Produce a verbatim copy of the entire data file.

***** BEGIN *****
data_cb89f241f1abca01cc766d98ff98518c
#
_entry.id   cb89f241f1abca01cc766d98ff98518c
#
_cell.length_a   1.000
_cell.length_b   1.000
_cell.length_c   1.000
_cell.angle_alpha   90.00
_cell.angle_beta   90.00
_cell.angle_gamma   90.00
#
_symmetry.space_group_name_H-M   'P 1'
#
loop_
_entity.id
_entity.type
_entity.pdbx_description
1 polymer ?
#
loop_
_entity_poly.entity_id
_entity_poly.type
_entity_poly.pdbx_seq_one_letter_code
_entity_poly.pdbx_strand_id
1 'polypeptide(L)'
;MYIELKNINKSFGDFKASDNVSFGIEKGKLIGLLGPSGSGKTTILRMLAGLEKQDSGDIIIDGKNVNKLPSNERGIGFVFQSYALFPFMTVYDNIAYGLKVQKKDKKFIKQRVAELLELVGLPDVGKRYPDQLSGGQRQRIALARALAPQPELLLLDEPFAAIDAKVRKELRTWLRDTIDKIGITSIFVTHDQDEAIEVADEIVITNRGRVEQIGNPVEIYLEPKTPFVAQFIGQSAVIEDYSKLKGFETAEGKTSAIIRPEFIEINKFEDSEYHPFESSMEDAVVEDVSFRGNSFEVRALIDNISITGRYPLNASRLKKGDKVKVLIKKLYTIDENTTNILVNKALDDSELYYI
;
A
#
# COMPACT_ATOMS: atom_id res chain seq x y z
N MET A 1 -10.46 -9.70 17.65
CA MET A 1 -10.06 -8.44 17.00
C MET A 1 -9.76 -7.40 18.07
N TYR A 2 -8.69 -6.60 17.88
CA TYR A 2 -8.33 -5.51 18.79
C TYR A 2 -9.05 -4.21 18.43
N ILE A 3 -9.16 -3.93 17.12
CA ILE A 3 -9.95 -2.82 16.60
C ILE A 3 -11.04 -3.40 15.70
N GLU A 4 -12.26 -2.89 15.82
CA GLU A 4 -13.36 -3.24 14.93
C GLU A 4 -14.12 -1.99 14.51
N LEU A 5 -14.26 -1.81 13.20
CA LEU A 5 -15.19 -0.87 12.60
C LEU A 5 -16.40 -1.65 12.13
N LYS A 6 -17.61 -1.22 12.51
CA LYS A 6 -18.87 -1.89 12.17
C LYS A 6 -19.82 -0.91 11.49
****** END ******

data_cb89f241f1abca01cc766d98ff98518c
#
_entry.id   cb89f241f1abca01cc766d98ff98518c
#
_cell.length_a   1.000
_cell.length_b   1.000
_cell.length_c   1.000
_cell.angle_alpha   90.00
_cell.angle_beta   90.00
_cell.angle_gamma   90.00
#
_symmetry.space_group_name_H-M   'P 1'
#
loop_
_entity.id
_entity.type
_entity.pdbx_description
1 polymer ?
#
loop_
_entity_poly.entity_id
_entity_poly.type
_entity_poly.pdbx_seq_one_letter_code
_entity_poly.pdbx_strand_id
1 'polypeptide(L)'
;MYIELKNINKSFGDFKASDNVSFGIEKGKLIGLLGPSGSGKTTILRMLAGLEKQDSGDIIIDGKNVNKLPSNERGIGFVFQSYALFPFMTVYDNIAYGLKVQKKDKKFIKQRVAELLELVGLPDVGKRYPDQLSGGQRQRIALARALAPQPELLLLDEPFAAIDAKVRKELRTWLRDTIDKIGITSIFVTHDQDEAIEVADEIVITNRGRVEQIGNPVEIYLEPKTPFVAQFIGQSAVIEDYSKLKGFETAEGKTSAIIRPEFIEINKFEDSEYHPFESSMEDAVVEDVSFRGNSFEVRALIDNISITGRYPLNASRLKKGDKVKVLIKKLYTIDENTTNILVNKALDDSELYYI
;
A
#
# COMPACT_ATOMS: atom_id res chain seq x y z
N MET A 1 -10.46 -9.70 17.65
CA MET A 1 -10.06 -8.44 17.00
C MET A 1 -9.76 -7.40 18.07
N TYR A 2 -8.69 -6.60 17.88
CA TYR A 2 -8.33 -5.51 18.79
C TYR A 2 -9.05 -4.21 18.43
N ILE A 3 -9.16 -3.93 17.12
CA ILE A 3 -9.95 -2.82 16.60
C ILE A 3 -11.04 -3.40 15.70
N GLU A 4 -12.26 -2.89 15.82
CA GLU A 4 -13.36 -3.24 14.93
C GLU A 4 -14.12 -1.99 14.51
N LEU A 5 -14.26 -1.81 13.20
CA LEU A 5 -15.19 -0.87 12.60
C LEU A 5 -16.40 -1.65 12.13
N LYS A 6 -17.61 -1.22 12.51
CA LYS A 6 -18.87 -1.89 12.17
C LYS A 6 -19.82 -0.91 11.49